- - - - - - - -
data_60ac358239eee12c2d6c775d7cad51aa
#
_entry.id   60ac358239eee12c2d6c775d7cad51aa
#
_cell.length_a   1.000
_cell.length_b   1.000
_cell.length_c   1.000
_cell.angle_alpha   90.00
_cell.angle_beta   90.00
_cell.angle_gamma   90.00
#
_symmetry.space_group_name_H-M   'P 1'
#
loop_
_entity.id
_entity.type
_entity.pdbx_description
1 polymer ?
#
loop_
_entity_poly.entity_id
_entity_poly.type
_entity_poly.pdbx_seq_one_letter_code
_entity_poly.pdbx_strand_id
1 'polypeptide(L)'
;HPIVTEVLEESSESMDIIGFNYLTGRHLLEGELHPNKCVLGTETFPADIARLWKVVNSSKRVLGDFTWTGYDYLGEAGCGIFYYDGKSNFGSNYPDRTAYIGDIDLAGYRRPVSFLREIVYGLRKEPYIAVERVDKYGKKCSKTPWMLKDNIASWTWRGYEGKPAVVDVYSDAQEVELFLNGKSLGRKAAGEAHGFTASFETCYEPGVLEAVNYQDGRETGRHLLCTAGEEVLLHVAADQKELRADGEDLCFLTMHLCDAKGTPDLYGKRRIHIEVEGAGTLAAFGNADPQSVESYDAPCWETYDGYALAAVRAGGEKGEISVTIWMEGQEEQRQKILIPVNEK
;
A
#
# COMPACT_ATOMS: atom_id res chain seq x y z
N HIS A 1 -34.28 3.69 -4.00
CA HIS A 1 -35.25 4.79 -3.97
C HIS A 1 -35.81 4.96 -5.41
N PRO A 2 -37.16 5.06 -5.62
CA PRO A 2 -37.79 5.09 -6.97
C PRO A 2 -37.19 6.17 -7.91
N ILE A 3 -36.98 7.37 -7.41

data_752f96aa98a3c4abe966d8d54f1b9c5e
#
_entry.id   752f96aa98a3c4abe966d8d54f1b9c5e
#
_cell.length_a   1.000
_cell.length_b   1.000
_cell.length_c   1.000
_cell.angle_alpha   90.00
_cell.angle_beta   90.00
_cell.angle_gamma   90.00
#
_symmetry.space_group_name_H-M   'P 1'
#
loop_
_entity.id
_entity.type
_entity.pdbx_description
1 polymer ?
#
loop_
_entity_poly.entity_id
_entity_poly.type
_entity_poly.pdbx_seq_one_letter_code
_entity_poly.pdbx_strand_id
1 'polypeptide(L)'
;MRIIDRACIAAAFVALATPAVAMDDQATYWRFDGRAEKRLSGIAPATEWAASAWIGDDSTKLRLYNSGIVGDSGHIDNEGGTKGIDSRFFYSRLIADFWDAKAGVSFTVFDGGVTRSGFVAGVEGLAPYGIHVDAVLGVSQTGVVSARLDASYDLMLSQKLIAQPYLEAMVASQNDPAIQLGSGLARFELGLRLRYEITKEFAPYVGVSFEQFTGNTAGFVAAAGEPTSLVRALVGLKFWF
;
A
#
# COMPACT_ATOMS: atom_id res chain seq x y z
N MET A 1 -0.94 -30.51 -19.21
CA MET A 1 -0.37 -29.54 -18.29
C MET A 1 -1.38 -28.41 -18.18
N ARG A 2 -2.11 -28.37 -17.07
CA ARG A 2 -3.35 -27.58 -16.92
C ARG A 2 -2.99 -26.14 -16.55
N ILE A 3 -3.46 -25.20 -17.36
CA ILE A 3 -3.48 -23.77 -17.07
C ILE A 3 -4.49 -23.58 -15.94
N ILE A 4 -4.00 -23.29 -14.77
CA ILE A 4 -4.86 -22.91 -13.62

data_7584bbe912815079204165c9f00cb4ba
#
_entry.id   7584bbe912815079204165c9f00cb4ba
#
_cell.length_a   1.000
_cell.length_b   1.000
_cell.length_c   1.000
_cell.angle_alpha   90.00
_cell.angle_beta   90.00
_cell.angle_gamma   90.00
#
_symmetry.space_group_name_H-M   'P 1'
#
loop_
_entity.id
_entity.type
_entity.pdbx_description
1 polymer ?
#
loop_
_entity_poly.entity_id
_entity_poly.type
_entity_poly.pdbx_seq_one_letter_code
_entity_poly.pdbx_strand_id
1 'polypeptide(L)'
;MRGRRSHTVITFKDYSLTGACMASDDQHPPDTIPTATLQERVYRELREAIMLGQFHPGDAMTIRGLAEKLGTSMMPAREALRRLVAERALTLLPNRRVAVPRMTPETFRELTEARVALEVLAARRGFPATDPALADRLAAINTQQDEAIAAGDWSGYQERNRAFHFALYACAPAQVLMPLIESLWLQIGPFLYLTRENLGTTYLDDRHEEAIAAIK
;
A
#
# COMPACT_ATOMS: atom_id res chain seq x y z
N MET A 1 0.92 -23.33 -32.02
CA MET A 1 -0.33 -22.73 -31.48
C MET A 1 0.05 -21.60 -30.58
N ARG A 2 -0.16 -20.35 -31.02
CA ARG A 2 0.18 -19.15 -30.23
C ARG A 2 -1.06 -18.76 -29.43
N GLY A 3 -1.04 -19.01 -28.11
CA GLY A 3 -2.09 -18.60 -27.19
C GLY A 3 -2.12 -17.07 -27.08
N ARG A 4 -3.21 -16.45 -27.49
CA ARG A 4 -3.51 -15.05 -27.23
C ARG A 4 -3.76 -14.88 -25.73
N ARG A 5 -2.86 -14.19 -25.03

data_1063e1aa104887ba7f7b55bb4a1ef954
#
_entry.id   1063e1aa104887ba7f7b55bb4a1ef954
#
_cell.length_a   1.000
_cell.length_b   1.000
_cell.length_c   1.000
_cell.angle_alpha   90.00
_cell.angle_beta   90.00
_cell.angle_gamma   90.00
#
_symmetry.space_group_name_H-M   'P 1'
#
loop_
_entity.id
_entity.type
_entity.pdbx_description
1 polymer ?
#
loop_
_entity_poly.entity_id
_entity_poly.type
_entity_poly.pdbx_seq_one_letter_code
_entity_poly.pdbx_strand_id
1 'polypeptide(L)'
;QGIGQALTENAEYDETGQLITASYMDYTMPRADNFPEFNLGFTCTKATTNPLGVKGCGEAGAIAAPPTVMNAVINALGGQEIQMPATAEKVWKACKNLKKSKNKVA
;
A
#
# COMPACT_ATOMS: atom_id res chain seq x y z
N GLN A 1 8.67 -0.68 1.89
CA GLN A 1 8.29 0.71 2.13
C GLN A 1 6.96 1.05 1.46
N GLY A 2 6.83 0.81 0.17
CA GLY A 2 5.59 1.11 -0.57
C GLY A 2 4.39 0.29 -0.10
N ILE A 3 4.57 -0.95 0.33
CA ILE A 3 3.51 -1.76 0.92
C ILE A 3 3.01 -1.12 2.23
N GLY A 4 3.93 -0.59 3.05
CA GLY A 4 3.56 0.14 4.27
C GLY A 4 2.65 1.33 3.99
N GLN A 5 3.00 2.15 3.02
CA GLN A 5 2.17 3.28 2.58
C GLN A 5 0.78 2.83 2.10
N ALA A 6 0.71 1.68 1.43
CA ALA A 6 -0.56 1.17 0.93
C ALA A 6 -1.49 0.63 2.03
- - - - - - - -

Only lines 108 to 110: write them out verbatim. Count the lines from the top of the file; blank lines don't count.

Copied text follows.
# COMPACT_ATOMS: atom_id res chain seq x y z
N MET A 1 0.92 -23.33 -32.02
CA MET A 1 -0.33 -22.73 -31.48